Students and faculty members at University of California, Los Angeles (UCLA) have designed a tiny house to help address the city's low-cost housing shortage.
Encompassing 500 square feet (46 square metres), the Backyard BI(h)OME is designed to contain a bedroom, living room, bathroom, kitchen and dining room. The small property is intended to be erected in a homeowner's backyard, where it can be rented out or occupied by relatives.
"The low-cost, low-impact BI(h)OME could serve as housing for an elderly parent, a returning college graduate, or a rental unit," said the school.
"Rather than requiring a mortgage, it could be leased, like a car, so it is semi-permanent, can flexibly serve the needs of homeowners for as long as they want, and then be recycled or reinstalled."
The prototype was conceived by students and faculty at CityLAB, a think tank within UCLA's architecture and urban design department that explores issues related to urbanism, sustainability and infrastructure. The team collaborated with architect Kevin Daly, a professor at the school, on the design.
The concept was partly driven by the LA mayor's call for 100,000 new residential units to be created by 2021. The city is among the least-affordable housing markets in the US, according to reports.
Nearly 500,000 single-family homes sit within the city's boundaries, and erecting so-called "accessory dwellings" in the gardens of 20 per cent of those homes would meet the mayor's goal, according to the school.
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"One of the region's housing solutions lies in our own back yards," said the school.
The designers also intend for the dwelling to attract animals. One wall can be transformed into an edible garden, and modular units can be added to provide homes for bats or birds.
The structure is composed of a steel pipe frame and a shear wall made of timber. The exterior is clad in a "remarkably solid yet light" skin composed of two translucent layers of ETFE, a type of fluorine-based plastic. Sandwiched between the layers is a honeycomb formation of paper cylinders.
Photovoltaic cells can be printed onto the outside layer of the building envelope, while LED lights can be integrated into the inner layer.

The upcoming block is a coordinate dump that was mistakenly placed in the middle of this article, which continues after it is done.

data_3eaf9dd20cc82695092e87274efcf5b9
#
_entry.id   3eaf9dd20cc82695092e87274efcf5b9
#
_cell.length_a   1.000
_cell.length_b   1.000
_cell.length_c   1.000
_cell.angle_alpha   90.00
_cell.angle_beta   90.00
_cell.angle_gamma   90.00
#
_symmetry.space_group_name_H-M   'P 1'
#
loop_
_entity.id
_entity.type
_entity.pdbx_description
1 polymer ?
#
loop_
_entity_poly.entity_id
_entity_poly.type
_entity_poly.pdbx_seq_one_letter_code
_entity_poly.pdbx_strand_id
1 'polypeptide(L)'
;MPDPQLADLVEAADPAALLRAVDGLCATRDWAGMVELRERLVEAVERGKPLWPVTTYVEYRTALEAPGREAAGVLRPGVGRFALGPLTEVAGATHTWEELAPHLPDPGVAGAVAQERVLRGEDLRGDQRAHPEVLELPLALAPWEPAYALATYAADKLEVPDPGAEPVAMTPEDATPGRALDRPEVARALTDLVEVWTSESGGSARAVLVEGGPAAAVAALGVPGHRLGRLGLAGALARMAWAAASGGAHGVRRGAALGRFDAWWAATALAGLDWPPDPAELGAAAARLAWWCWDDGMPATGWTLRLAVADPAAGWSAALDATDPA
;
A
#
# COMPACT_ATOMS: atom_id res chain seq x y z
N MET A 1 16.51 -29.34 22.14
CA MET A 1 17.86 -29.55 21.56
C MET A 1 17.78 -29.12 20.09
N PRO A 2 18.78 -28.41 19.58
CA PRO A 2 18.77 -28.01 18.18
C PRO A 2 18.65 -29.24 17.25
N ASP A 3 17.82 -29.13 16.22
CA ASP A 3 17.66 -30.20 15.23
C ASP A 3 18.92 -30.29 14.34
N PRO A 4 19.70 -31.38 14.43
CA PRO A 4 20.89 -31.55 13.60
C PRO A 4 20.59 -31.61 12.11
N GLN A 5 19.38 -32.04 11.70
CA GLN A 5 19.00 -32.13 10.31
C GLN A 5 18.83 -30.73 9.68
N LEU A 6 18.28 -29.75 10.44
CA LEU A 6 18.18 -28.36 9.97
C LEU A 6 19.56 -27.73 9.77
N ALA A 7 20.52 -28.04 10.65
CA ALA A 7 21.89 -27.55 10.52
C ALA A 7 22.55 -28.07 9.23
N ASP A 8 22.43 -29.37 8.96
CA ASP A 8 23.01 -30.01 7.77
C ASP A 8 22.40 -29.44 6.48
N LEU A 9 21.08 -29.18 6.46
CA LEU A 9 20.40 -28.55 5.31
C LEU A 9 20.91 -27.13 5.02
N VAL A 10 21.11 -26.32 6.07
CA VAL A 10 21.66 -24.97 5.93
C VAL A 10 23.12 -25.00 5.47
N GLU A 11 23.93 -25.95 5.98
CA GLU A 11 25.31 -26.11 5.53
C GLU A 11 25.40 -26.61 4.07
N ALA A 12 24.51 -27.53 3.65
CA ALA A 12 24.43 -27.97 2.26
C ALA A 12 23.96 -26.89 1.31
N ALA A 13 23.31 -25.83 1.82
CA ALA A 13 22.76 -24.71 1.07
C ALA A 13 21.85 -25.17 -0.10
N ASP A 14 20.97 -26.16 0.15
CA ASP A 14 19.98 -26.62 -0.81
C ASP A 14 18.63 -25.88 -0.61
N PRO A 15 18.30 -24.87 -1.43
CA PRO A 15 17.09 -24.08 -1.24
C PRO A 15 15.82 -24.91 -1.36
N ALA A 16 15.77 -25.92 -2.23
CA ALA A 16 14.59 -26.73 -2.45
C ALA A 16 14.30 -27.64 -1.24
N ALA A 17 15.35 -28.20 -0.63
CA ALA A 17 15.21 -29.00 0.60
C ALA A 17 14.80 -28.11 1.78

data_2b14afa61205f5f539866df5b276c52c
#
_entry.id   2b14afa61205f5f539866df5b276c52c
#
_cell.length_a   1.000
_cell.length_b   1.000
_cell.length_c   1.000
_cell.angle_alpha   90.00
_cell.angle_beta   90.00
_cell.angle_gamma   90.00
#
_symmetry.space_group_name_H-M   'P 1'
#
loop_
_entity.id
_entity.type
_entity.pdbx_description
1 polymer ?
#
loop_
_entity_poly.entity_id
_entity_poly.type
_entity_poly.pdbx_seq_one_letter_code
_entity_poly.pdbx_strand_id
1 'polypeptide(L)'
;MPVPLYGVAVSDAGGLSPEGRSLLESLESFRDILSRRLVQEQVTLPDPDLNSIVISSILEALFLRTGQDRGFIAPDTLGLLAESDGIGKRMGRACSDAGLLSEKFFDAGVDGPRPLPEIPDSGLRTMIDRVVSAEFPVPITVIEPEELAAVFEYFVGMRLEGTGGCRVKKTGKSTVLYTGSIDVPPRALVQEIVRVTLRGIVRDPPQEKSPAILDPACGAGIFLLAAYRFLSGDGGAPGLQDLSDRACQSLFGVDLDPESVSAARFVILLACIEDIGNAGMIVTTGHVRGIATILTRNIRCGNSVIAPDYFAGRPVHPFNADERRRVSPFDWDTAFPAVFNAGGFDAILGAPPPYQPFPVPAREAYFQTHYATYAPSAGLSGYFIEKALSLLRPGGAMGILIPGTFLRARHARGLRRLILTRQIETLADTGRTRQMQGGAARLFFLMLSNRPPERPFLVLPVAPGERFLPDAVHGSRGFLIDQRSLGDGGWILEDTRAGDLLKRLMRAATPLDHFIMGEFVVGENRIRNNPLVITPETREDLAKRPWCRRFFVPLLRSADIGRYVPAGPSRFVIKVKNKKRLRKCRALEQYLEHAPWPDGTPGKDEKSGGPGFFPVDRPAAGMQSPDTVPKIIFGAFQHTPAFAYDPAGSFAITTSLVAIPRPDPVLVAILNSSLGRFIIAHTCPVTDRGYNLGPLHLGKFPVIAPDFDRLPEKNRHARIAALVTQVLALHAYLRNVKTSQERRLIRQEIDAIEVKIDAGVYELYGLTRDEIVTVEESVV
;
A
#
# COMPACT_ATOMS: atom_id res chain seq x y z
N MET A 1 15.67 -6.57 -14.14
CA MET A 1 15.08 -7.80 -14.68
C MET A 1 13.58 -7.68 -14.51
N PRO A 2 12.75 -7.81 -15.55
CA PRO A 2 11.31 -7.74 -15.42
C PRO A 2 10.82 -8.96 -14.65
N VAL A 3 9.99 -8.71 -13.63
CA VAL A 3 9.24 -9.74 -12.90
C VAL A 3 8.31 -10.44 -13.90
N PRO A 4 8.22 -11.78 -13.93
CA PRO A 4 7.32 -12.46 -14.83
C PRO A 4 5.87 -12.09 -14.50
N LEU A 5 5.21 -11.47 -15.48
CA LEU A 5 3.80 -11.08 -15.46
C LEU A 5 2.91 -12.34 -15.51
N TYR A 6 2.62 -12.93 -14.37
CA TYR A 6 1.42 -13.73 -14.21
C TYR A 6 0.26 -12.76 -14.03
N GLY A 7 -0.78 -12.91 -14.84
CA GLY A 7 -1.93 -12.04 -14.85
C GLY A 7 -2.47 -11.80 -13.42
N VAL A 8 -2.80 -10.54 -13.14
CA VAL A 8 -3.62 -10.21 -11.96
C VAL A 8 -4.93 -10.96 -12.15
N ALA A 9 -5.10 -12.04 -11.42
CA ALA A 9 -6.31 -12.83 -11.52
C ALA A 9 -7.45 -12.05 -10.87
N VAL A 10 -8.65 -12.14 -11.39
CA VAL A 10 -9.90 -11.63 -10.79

The house is designed to be mounted to a gabion-style foundation, with posts screwed directly into the ground. Because it contains a composting toilet, the dwelling requires no sewer hookup. Water is supplied via a basic hose.
The home is both easy to install and remove, the school said, and can be configured in myriad ways to fit any backyard.
"The environmental impact of the structure over its entire life cycle is between ten and 100 times less than a conventional auxiliary dwelling," said the school. "The BI(h)OME demonstrates – in its design, fabrication, occupation and recycling – what sustainability means at a personal level."
Other recent designs for micro-homes include mobile dwellings that would move around on Polish railway tracks and a three-metre-wide unit that rests on stilts in Hohenecken, Germany.
Photography is by Nico Marques/Photekt.
Concept development and executive producer: cityLAB – UCLA, Dana Cuff, Jonathan Crisman, Carla Salehian, Per-Johan Dahl
Architect: Kevin Daly Architects, Kevin Daly, Peter Nguyen
Structural engineer: Workpoint Engineering, Ben Varela
Industrial design: Kody Kellogg
Landscape design: Therese Kelly
Biodiversity and habitat: Jon Christensen, UCLA Inst of the Environment and Sustainability; Ursula Heise, English
AUD Student Team: Andrew Akins, Garth Britzman, Dee Chang, Katie Chu, Ciro Dimson, Adrien Forney, Kara Moore, Dami Olufoweshe, Lyo Liu, Trenman Yao, Sarah Sibohan Johnson, Mark Lagola, Nawid Piracha
Project fabricators: Julian Daly and Max Miller
Custom carpentry and woodwork: CA Construction, Carlos Grande
Envelope: Shrink Wrap Pros, Craig Keys
AUD fabrication Manager: Philip Soderlind
UCLA facilities management team: Leroy Sisneros, Coordinator, Erik Ulstrup
Pipe bending team: Blake Rainy, Carlos Rigual
Metal fabrication: Lorenzo Villanueva